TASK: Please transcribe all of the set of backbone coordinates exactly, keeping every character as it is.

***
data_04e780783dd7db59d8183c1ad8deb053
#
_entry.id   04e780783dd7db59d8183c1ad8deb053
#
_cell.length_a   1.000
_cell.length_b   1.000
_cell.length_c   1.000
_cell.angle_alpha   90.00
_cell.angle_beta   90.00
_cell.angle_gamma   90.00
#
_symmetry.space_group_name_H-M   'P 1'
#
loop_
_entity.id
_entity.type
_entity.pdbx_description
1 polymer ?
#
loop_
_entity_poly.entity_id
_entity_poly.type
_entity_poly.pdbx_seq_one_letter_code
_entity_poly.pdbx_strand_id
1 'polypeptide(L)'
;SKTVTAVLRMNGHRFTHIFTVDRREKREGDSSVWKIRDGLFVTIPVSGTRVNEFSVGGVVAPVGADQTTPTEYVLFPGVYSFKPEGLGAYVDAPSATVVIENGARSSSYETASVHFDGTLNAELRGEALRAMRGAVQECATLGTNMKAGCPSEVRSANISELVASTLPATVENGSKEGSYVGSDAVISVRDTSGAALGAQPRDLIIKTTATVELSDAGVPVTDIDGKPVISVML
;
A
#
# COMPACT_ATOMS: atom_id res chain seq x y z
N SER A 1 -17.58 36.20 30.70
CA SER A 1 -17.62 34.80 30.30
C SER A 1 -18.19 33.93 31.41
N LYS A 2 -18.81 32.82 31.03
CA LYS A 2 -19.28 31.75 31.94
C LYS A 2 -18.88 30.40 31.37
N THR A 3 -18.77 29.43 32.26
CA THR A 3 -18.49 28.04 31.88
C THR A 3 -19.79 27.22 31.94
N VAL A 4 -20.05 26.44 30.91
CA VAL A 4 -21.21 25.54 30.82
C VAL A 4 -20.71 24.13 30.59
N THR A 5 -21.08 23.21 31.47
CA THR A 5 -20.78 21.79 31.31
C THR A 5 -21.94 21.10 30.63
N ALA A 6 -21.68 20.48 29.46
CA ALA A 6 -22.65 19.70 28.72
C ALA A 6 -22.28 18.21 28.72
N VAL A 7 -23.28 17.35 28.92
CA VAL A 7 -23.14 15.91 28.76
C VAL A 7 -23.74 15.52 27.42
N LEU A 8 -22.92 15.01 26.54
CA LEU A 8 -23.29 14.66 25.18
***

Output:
data_04e780783dd7db59d8183c1ad8deb053
#
_entry.id   04e780783dd7db59d8183c1ad8deb053
#
_cell.length_a   1.000
_cell.length_b   1.000
_cell.length_c   1.000
_cell.angle_alpha   90.00
_cell.angle_beta   90.00
_cell.angle_gamma   90.00
#
_symmetry.space_group_name_H-M   'P 1'
#
loop_
_entity.id
_entity.type
_entity.pdbx_description
1 polymer ?
#
loop_
_entity_poly.entity_id
_entity_poly.type
_entity_poly.pdbx_seq_one_letter_code
_entity_poly.pdbx_strand_id
1 'polypeptide(L)'
;SKTVTAVLRMNGHRFTHIFTVDRREKREGDSSVWKIRDGLFVTIPVSGTRVNEFSVGGVVAPVGADQTTPTEYVLFPGVYSFKPEGLGAYVDAPSATVVIENGARSSSYETASVHFDGTLNAELRGEALRAMRGAVQECATLGTNMKAGCPSEVRSANISELVASTLPATVENGSKEGSYVGSDAVISVRDTSGAALGAQPRDLIIKTTATVELSDAGVPVTDIDGKPVISVML
;
A
#
# COMPACT_ATOMS: atom_id res chain seq x y z
N SER A 1 -17.58 36.20 30.70
CA SER A 1 -17.62 34.80 30.30
C SER A 1 -18.19 33.93 31.41
N LYS A 2 -18.81 32.82 31.03
CA LYS A 2 -19.28 31.75 31.94
C LYS A 2 -18.88 30.40 31.37
N THR A 3 -18.77 29.43 32.26
CA THR A 3 -18.49 28.04 31.88
C THR A 3 -19.79 27.22 31.94
N VAL A 4 -20.05 26.44 30.91
CA VAL A 4 -21.21 25.54 30.82
C VAL A 4 -20.71 24.13 30.59
N THR A 5 -21.08 23.21 31.47
CA THR A 5 -20.78 21.79 31.31
C THR A 5 -21.94 21.10 30.63
N ALA A 6 -21.68 20.48 29.46
CA ALA A 6 -22.65 19.70 28.72
C ALA A 6 -22.28 18.21 28.72
N VAL A 7 -23.28 17.35 28.92
CA VAL A 7 -23.14 15.91 28.76
C VAL A 7 -23.74 15.52 27.42
N LEU A 8 -22.92 15.01 26.54
CA LEU A 8 -23.29 14.66 25.18